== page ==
I see hatch as well as curve data in that.

file below is not same area, samples not intelligently supplied by website.
OS_VectorMap_Local.dwg (334.5 KB)

Then there is aerial photography, as a tiff or an ecw. Havent a clue what an ecw is. I am keen to know best way of mapping this onto the terrain, and best way of viewing this. Is it best to consider Bryce (not yet used) for this or can Rhino do this in as good a way or at least a useable way, as I intend to draw accurate buildings 3D and lay such onto the terrain etc ,being familiar with Rhino for such a task. need to get this done asap and no time to dabble with Bryce.


For starters here are the DSM and the DTM imported. The DSM has vegetation and “buildings”, the DTM shows the “natural” terrain without buildings or vegetation.

Steve_Terrain.zip (4.2 MB)

The OS Vector map does not seem to be georeferenced in the same way as the the rest, so one is pretty far from the other… Edit - I can’t find any logical correspondence between the two… :confounded:

If you have an orthophoto (I assume the .tiff will be that) and it is referenced correctly, it can be mapped onto the terrain mesh…



How did you do that, what command to skin those points for the terrain map ?

DSM looks useless , not surprised, didnt reckon aircraft would manage bdg sides ! load of wigwams, terrain useful .

OS vector map was another area, they dont have all samples same area, nuts but there we go !

Tiff would be straight down though one sees a bit of the side of some bdgs.

What command to skin the terrain surface with the tiff ?



Have you tried ELK for grasshopper? You can download a TIFF image from earthexplorer.usgs.gov and generate a topo with Elk’s components. If you google ELK2 for grasshopper there is a detailed tutorial.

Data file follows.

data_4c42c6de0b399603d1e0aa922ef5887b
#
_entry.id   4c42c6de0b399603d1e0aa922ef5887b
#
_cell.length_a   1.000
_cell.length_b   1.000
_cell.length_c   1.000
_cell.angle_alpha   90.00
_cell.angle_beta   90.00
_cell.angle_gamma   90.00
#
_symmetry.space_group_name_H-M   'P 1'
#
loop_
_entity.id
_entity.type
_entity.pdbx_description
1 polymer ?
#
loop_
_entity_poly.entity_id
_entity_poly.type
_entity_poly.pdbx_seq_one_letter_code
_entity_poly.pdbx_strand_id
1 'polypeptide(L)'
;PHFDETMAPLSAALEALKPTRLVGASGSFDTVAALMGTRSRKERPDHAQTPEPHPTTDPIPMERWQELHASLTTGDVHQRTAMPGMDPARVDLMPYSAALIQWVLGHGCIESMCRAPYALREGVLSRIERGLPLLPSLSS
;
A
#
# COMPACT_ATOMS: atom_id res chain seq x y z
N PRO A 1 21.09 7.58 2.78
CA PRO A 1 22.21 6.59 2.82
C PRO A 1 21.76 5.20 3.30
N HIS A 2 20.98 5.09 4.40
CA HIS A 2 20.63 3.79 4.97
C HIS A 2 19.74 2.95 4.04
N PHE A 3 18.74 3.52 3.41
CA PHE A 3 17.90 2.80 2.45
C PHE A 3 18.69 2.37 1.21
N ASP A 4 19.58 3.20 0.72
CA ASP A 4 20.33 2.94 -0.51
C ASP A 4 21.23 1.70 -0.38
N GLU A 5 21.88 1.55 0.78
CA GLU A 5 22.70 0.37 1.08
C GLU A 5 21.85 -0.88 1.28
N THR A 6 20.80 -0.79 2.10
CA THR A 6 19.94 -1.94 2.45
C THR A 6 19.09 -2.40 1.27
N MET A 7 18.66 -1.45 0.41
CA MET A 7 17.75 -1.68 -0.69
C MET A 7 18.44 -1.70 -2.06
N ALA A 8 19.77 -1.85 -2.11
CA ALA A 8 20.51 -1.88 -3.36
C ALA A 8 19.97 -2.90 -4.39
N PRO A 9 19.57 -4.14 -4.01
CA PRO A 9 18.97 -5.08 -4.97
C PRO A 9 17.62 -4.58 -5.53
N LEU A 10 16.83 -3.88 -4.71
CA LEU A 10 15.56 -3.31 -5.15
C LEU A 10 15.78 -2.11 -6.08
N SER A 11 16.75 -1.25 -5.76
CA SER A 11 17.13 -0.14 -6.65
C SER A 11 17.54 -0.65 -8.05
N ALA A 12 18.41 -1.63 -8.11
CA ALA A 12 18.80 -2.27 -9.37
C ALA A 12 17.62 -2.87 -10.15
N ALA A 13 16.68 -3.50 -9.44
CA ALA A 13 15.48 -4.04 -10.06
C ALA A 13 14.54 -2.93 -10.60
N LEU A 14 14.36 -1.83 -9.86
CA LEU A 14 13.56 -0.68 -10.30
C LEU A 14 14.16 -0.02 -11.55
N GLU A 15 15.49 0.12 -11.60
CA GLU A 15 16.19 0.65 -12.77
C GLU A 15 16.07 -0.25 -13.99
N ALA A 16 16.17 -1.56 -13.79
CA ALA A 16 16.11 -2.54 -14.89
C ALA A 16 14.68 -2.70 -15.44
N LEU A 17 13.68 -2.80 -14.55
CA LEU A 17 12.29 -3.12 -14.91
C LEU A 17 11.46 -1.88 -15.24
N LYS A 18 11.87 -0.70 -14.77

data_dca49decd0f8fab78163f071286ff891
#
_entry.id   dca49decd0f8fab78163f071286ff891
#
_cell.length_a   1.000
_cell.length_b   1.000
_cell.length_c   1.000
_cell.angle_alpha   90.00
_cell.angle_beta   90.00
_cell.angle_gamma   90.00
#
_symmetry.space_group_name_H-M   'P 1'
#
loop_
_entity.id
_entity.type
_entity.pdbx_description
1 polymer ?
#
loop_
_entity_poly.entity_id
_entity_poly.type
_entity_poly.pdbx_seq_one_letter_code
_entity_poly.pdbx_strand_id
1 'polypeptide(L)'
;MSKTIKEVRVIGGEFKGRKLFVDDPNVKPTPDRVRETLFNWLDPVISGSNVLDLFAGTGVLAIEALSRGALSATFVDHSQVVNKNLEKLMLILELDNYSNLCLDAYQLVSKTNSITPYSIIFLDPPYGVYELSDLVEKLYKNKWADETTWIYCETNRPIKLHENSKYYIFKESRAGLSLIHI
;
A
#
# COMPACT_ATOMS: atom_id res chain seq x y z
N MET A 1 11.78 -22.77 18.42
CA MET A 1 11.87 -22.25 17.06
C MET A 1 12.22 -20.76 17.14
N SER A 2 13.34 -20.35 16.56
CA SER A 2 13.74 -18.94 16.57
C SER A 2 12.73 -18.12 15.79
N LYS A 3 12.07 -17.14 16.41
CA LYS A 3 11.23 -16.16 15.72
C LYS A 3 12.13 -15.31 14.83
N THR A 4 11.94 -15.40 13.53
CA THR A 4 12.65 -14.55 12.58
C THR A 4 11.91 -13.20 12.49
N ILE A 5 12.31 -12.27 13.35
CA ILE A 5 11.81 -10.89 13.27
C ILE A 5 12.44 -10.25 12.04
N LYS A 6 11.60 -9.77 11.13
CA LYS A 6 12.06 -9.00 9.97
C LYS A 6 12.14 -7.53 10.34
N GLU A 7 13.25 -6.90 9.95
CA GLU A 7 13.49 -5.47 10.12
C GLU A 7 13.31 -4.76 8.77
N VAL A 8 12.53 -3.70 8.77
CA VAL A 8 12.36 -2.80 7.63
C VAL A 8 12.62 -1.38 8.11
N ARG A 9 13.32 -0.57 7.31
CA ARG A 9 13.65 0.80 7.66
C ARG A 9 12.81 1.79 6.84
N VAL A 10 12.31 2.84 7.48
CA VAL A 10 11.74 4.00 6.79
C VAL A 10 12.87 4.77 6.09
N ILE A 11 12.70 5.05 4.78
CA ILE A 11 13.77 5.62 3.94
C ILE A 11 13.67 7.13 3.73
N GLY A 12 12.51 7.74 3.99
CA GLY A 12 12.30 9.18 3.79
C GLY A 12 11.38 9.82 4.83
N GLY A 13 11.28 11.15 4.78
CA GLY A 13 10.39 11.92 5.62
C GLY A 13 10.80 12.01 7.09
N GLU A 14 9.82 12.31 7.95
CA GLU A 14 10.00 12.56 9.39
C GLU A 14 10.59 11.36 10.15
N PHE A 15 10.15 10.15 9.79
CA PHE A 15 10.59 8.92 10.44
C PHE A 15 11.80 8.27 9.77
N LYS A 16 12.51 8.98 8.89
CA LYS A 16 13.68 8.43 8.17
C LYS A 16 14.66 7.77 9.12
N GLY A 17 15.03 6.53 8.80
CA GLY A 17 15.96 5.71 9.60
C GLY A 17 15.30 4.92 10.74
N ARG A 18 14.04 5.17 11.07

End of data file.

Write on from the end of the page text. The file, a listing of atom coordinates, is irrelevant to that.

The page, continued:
There are not all that many points - a 250 x 250 square @ 2m per cell, so only 62,500 points in total MeshPatch works OK for that in only a couple of seconds. For larger numbers of points, you can use Grasshopper and its Delaunay component.

If it matches the terrain square exactly, I guess just applying the .tiff as a texture via Properties>Material and using a planar texture mapping method should work…


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any link to a video of this process most welcome as I cant find any.

I go properties and dont see a material tab. :frowning:

I wish I had a better way of finding tutorials, Mcneel found zero, and Vimeo search windows found nothing except Vray but I dont have Vray. or Grasshopper etc.

Can this be done without purchasing something to add into rhino ?

created a fictitious square tiff image to experiment with, (google screen dump done ! )
here is the tiff image should one wish to apply.

testTiffMapping.zip (1.7 MB)


Doesn’t look like the image in the post above really fits the terrain though. The DSM had a lot of buildings, the aerial photo has very few…

– Mitch

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I am struggling to finds any videos on the steps involved, I couldnt see the material tab until I selected the 3dmesh, then with that appearing I select it, now what , i dont see an option for planar mapping ?
I see in a post mention of :-

In the Properties panel, Texture Mapping tab, select "Add Planar
Mapping" and select in the command prompt one of the proposed way to
define the plane.

but i dont see an option 'add planar mapping’